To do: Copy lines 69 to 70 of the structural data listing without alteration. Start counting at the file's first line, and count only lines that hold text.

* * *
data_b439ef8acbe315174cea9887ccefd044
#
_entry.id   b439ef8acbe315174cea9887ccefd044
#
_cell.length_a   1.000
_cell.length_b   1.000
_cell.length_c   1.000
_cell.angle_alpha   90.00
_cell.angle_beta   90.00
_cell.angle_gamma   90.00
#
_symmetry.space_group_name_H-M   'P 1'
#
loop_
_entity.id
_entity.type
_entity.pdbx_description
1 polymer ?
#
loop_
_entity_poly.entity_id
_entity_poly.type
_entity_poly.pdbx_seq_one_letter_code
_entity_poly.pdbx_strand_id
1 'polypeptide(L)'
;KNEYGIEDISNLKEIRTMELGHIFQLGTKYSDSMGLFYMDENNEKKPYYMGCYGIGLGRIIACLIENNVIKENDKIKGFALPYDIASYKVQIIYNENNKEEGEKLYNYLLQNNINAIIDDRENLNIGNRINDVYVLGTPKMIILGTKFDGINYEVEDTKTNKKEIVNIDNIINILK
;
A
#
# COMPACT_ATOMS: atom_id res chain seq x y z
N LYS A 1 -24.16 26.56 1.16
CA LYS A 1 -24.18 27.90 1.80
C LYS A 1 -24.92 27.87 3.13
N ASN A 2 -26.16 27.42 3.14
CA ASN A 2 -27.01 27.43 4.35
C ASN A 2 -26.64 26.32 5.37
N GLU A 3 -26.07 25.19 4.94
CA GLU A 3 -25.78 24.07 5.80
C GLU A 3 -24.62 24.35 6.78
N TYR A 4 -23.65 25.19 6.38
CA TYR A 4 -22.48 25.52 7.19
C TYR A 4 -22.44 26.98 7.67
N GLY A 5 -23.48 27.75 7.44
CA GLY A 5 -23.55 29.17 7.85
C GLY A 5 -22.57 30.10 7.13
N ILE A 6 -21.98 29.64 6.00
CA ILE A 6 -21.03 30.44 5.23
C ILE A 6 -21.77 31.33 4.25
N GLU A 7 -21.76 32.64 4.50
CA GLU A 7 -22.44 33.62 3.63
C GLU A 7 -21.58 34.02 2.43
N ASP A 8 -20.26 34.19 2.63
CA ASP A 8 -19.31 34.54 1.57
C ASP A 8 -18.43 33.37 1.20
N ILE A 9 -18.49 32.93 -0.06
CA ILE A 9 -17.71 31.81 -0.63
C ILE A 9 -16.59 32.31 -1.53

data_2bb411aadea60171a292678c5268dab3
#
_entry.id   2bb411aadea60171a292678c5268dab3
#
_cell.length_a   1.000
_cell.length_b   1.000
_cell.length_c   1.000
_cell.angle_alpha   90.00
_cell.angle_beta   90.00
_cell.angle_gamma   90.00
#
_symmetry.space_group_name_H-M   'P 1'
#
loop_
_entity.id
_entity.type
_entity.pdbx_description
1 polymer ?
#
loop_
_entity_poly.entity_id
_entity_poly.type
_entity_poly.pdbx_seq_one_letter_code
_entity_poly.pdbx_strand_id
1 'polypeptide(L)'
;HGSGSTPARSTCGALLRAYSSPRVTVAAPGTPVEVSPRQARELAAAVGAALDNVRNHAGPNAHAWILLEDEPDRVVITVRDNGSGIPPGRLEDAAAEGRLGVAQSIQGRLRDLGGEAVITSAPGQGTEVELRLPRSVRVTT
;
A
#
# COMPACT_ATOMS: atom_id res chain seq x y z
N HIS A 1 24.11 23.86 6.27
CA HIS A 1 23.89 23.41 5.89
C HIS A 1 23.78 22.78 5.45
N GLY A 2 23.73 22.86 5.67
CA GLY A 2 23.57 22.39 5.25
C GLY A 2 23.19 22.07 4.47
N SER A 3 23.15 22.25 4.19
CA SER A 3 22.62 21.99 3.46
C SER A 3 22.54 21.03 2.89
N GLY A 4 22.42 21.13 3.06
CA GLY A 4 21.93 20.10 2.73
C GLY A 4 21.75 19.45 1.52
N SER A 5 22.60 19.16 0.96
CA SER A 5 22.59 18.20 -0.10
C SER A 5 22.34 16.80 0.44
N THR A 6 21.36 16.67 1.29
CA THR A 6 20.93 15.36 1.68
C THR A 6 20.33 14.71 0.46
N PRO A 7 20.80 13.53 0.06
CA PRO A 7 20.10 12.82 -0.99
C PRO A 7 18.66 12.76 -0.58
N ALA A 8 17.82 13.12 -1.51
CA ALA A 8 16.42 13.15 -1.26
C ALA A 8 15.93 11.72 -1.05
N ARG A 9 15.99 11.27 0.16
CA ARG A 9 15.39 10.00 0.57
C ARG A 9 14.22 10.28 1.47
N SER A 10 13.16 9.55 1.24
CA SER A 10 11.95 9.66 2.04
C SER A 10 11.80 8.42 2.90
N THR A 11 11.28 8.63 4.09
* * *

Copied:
_symmetry.space_group_name_H-M   'P 1'
#